Synergizing Entrepreneurship and a Strong CommonsSeptember 12th, 2012 at 16:20
As a progressive, I continue to be frustrated with the ideological split in our country’s governing bodies that seems to be preventing them from addressing key issues that will help us move forward as a society. But as not a particularly partisan one, I always try to appreciate the positions and underlying world view of more conservative comrades on the other side of our current dysfunctional divide.
So trying to get beyond all this pitched political conflict that has lead to a paralysis of pragmatism (how Spiro Agnew, if you even remember that far back!), I am trying to synthesize something, using components from both sides, that could be a practical path forward. My thinking at the moment revolves around some sort of synergy of entrepreneurship with a strong “commons”. We can continue to be an innovative risk-taking society, but with an overarching belief, as Bill Clinton so eloquently pointed out in his Democratic convention speech, that we are all in this together, rather than “You’re on your own”. The latter I fear will lead to all sorts of bad stuff like competition within a world view of scarcity, economic winners and losers, one dollar (rather than one person) one vote, and increased “us and them” thinking.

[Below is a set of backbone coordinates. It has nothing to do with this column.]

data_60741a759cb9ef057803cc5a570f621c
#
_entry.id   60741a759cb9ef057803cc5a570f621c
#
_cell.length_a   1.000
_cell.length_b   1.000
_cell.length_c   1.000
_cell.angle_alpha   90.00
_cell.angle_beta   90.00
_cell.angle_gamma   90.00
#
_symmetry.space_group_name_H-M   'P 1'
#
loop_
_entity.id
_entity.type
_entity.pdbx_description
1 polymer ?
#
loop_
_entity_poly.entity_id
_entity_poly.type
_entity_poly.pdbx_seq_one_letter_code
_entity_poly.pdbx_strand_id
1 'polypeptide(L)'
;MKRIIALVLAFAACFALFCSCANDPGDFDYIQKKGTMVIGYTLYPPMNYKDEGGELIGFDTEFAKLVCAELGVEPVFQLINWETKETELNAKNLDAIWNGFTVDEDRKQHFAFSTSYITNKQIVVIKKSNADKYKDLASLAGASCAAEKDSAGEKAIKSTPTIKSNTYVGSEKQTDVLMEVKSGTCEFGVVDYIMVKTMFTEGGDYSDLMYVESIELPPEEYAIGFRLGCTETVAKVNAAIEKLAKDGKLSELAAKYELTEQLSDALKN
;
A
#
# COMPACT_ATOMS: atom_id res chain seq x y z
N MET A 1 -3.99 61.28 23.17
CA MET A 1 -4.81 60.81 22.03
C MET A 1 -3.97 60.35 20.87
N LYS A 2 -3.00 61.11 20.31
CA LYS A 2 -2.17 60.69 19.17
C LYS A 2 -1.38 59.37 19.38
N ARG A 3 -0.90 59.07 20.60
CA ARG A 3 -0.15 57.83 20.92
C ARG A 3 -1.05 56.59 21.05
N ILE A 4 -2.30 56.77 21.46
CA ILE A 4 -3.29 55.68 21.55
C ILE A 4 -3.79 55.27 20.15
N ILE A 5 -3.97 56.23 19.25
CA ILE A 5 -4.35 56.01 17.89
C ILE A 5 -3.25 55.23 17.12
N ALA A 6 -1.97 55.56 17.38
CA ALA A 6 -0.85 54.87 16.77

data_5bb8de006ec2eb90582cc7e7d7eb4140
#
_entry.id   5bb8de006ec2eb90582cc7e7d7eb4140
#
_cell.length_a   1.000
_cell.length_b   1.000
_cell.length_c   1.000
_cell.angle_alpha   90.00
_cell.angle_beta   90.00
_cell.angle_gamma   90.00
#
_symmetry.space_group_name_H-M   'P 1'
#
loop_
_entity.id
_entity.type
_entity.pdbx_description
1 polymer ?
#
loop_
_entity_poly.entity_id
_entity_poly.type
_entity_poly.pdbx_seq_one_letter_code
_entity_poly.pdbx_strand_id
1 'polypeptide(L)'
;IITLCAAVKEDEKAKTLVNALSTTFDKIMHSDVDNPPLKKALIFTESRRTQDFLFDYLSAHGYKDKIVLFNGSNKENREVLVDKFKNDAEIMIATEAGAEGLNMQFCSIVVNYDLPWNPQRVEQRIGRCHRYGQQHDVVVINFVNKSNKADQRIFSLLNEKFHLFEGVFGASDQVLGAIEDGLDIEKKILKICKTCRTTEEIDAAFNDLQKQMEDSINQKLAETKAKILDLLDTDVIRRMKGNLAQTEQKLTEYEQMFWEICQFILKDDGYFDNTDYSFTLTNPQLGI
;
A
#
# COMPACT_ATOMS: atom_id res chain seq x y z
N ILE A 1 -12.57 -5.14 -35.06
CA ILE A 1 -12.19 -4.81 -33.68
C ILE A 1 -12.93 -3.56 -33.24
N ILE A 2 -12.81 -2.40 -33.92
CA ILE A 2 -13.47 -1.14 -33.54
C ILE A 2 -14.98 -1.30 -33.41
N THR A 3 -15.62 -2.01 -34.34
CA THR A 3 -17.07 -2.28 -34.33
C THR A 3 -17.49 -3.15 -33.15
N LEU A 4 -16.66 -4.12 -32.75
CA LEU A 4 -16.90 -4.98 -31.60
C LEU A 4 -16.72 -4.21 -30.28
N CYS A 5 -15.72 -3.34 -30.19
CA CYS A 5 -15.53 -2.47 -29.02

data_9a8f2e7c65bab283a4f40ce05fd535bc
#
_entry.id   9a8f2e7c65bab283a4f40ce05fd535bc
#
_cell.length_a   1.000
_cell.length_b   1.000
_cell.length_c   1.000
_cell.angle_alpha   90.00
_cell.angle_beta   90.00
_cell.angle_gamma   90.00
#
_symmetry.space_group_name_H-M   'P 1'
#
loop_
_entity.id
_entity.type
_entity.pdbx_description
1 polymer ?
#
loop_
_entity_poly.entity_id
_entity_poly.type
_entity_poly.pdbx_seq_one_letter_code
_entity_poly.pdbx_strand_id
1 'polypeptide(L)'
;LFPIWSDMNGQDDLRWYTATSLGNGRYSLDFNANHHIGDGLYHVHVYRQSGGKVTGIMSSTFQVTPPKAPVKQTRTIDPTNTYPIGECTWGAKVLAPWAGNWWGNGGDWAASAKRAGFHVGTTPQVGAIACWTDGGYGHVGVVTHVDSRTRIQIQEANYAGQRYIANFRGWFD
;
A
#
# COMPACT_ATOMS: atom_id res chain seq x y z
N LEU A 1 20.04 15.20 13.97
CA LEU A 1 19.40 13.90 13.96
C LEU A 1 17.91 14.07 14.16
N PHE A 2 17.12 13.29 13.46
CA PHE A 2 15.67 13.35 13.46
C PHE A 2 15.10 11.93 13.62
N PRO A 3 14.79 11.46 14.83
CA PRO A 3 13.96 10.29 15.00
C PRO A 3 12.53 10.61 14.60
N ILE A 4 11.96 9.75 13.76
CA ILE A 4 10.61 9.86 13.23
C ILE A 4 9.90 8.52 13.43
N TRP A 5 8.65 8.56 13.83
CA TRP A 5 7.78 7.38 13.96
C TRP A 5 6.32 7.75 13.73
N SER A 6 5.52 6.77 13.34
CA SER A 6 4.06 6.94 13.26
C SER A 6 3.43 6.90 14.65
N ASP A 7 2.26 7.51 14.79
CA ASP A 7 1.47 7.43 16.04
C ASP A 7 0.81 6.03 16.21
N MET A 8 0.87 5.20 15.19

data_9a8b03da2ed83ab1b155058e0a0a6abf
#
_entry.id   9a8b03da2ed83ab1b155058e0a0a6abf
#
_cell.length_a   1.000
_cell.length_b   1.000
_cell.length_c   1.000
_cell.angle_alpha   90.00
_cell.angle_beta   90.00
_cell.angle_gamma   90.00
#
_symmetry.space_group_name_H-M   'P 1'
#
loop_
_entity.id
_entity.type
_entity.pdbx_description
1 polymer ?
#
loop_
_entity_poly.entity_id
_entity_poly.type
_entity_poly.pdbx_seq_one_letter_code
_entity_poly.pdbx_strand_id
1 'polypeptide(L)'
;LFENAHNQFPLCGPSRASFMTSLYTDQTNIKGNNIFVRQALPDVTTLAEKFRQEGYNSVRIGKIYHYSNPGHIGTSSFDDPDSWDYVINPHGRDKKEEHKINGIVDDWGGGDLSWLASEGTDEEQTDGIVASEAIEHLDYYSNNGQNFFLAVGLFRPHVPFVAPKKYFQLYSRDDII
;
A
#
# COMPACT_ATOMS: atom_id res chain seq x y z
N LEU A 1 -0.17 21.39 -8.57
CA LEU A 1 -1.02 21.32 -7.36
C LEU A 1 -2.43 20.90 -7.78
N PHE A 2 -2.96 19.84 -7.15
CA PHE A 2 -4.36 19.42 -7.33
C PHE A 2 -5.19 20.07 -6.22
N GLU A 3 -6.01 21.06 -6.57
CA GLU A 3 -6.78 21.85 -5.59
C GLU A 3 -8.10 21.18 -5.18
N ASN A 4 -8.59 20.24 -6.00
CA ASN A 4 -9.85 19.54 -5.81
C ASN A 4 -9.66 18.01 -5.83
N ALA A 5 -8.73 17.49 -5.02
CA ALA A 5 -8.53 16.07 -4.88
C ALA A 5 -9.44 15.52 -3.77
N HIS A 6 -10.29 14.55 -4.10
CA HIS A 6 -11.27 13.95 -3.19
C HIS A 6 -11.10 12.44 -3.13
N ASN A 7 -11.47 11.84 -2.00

So first a quick look at these two concepts: the commons and entrepreneurship.
Commons are resources that are owned in common or shared among communities. These resources are said to be “held in common” and can include everything from natural resources and common land to software. The commons contains public property and private property, over which people have certain traditional rights…
The commons were traditionally defined as the elements of the environment – forests, atmosphere, rivers, fisheries or grazing land – that are shared, used and enjoyed by all. Today, the commons are also understood within a cultural sphere. These commons include literature, music, arts, design, film, video, television, radio, information, software and sites of heritage. The commons can also include public goods such as public space, public education, health and the infrastructure that allows our society to function…